10 February 2019
Dear T. —
Sometimes I think I’ve forgotten all my old ways of being.
The habits, the routines, the format of tasks and days – they’ve disappeared, or slowly dissolved into a formless mist. Like getting in a car after not driving for months, and having to do the double-check: How does this work again? Mirrors, seatbelt, gas and brake. I am the force behind the movement. I have to remember the rules and listen closely to what has become so unfamiliar. This weekend I had to drive North, and panicked. It had been exactly long enough since I’d driven that I was afraid to get behind the wheel. I kept myself up all night with images of a fiery wreck, of never making it home. And it wasn’t just the driving; anxiety was another old friend resurfacing. I didn’t expect it, and I’d forgotten how much I’d forgotten.
I feel this way about language, too. I’m still reading, always reading. Will likely never stop reading until you pry the book away. But I’m not so close with my hands and paper anymore. Most of my letters say the same things: it didn’t used to be this way. I was more interesting. I spoke about more things than bemoaning this wanting. Remember when words just worked?
I asked my running partner: How do you escape the shame of not continuing something?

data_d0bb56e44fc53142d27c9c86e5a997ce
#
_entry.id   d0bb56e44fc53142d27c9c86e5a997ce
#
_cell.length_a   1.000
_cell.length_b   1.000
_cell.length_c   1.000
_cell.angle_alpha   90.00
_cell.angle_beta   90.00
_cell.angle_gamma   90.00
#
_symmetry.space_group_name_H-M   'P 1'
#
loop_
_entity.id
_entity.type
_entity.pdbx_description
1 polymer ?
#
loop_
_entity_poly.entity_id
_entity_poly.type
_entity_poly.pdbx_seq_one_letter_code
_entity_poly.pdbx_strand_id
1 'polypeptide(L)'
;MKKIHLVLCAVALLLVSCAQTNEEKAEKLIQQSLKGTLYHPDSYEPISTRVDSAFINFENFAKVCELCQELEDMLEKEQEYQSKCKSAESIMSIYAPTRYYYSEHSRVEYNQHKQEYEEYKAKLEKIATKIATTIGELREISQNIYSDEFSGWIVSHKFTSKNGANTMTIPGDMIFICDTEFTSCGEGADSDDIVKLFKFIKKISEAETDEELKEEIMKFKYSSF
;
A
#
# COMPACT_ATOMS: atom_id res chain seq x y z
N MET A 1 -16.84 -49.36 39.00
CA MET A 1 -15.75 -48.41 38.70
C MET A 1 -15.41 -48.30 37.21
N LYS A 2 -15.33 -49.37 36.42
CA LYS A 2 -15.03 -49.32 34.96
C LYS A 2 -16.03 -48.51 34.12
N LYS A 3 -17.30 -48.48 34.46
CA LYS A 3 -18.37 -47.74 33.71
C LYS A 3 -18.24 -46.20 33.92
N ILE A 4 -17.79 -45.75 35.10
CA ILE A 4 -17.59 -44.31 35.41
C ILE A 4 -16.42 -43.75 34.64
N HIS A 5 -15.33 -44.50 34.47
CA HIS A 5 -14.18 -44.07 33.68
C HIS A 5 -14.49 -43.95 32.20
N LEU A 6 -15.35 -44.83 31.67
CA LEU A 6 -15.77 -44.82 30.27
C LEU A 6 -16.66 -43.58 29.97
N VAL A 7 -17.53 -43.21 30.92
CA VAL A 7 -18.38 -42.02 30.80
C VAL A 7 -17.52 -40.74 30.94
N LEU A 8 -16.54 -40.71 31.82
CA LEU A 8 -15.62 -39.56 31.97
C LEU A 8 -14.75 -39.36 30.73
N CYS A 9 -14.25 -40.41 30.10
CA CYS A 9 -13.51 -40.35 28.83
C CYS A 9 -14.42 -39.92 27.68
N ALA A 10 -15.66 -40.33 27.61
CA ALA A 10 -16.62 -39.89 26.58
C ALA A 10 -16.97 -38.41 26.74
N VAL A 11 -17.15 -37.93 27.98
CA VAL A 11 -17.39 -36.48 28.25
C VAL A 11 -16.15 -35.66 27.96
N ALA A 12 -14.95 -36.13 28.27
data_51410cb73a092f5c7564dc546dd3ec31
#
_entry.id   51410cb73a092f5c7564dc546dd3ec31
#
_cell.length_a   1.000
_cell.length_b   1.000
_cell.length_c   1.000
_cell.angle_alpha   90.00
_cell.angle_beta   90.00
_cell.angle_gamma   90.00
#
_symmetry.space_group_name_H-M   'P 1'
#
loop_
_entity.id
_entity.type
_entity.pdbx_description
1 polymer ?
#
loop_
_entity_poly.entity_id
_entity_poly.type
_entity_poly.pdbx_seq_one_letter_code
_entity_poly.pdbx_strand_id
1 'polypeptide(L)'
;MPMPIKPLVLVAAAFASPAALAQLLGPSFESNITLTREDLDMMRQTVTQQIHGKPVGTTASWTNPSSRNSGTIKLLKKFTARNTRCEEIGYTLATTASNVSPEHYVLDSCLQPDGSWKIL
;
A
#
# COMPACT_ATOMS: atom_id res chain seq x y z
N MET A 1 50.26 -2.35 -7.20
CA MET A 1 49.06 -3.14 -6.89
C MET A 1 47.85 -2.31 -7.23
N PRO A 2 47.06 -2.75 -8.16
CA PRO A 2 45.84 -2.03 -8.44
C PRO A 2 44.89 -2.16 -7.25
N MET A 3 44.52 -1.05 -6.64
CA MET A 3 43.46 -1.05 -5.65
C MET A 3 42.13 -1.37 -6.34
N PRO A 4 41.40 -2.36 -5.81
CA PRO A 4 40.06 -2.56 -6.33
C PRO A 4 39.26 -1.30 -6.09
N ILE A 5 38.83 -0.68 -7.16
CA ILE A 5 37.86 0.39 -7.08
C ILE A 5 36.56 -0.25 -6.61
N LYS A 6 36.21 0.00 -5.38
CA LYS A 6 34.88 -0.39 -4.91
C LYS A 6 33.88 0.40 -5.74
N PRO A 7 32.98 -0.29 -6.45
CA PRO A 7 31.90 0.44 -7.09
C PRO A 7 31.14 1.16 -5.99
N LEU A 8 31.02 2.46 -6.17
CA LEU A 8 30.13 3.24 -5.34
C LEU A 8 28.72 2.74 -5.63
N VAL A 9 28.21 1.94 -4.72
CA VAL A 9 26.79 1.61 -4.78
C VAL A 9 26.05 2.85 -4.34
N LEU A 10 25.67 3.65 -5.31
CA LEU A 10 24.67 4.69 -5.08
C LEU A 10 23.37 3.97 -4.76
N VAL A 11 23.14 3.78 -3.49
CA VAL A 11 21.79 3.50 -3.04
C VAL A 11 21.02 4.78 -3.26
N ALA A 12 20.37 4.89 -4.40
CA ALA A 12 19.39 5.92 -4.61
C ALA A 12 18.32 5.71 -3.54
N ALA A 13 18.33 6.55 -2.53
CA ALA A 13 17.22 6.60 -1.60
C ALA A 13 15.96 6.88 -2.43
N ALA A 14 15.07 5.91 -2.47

He said: “You just do it again. Just once. And then you remember the feeling of enjoying it, so you can do it another time again. And you forget the times you weren’t back here.”
It sounds so simple. It’s not. We know it’s not.
I hate that it’s assumed we’ll still recognise ourselves through the years. That we can look back in memory and reminisce remember when. That our habits betray us, even when our worlds age. That we can have the same smile, the same eyes, a turn of phrase from decades ago.
Remember when I woke up, forgetting.
Remember when I worked with words.
Remember when I was the good second half of deeper conversations.
Remember when I didn’t hold a running list of self grudges. Or, I did. And then played the game of counting them and setting them free.
Remember when I thought I saw this coming. Remember when I could thread observations together and follow them deftly to a conclusion.
Remember when I was so brave. When I saw the fears and dove in anyway.
She’s not so different: me, today.
But she’s distinct enough to look like parallel landscapes. Strange enough to have to meet again, and get to know, and somehow find a thread of narrative that sews us up and fixes us together. That makes this all make sense, in its disjointed ness.
Would I come to this time this way
Again, now that I know, confess
So much, knowing I cannot say
More now than then what will be? Yes
– Wendell Berry